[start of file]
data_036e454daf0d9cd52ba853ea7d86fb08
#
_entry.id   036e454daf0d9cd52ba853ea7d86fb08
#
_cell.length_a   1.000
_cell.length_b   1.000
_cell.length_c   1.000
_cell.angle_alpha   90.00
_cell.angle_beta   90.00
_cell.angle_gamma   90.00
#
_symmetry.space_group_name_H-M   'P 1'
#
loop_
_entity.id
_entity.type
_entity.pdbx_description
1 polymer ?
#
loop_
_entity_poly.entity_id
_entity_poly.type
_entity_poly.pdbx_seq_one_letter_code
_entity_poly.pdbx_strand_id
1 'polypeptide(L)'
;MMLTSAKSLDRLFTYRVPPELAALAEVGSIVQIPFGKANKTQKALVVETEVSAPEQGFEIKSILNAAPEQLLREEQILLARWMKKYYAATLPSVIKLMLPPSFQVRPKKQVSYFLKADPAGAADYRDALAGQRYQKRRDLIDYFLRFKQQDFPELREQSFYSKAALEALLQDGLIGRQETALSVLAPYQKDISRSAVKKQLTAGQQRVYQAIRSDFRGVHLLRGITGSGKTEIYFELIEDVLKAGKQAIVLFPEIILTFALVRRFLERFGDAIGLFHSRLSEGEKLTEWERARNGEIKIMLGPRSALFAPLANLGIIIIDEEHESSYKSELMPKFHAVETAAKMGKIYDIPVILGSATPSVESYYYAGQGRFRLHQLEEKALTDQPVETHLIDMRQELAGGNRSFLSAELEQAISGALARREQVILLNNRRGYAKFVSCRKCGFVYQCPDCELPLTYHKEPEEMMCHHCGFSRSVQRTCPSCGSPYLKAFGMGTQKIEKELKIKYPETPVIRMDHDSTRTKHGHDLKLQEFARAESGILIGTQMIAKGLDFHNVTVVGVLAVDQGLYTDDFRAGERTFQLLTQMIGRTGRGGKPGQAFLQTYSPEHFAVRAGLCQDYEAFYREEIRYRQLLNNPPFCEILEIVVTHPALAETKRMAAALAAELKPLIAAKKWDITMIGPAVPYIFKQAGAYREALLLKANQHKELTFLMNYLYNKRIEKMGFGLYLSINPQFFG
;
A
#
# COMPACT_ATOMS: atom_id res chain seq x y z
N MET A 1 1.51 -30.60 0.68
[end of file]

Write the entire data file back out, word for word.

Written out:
data_036e454daf0d9cd52ba853ea7d86fb08
#
_entry.id   036e454daf0d9cd52ba853ea7d86fb08
#
_cell.length_a   1.000
_cell.length_b   1.000
_cell.length_c   1.000
_cell.angle_alpha   90.00
_cell.angle_beta   90.00
_cell.angle_gamma   90.00
#
_symmetry.space_group_name_H-M   'P 1'
#
loop_
_entity.id
_entity.type
_entity.pdbx_description
1 polymer ?
#
loop_
_entity_poly.entity_id
_entity_poly.type
_entity_poly.pdbx_seq_one_letter_code
_entity_poly.pdbx_strand_id
1 'polypeptide(L)'
;MMLTSAKSLDRLFTYRVPPELAALAEVGSIVQIPFGKANKTQKALVVETEVSAPEQGFEIKSILNAAPEQLLREEQILLARWMKKYYAATLPSVIKLMLPPSFQVRPKKQVSYFLKADPAGAADYRDALAGQRYQKRRDLIDYFLRFKQQDFPELREQSFYSKAALEALLQDGLIGRQETALSVLAPYQKDISRSAVKKQLTAGQQRVYQAIRSDFRGVHLLRGITGSGKTEIYFELIEDVLKAGKQAIVLFPEIILTFALVRRFLERFGDAIGLFHSRLSEGEKLTEWERARNGEIKIMLGPRSALFAPLANLGIIIIDEEHESSYKSELMPKFHAVETAAKMGKIYDIPVILGSATPSVESYYYAGQGRFRLHQLEEKALTDQPVETHLIDMRQELAGGNRSFLSAELEQAISGALARREQVILLNNRRGYAKFVSCRKCGFVYQCPDCELPLTYHKEPEEMMCHHCGFSRSVQRTCPSCGSPYLKAFGMGTQKIEKELKIKYPETPVIRMDHDSTRTKHGHDLKLQEFARAESGILIGTQMIAKGLDFHNVTVVGVLAVDQGLYTDDFRAGERTFQLLTQMIGRTGRGGKPGQAFLQTYSPEHFAVRAGLCQDYEAFYREEIRYRQLLNNPPFCEILEIVVTHPALAETKRMAAALAAELKPLIAAKKWDITMIGPAVPYIFKQAGAYREALLLKANQHKELTFLMNYLYNKRIEKMGFGLYLSINPQFFG
;
A
#
# COMPACT_ATOMS: atom_id res chain seq x y z
N MET A 1 1.51 -30.60 0.68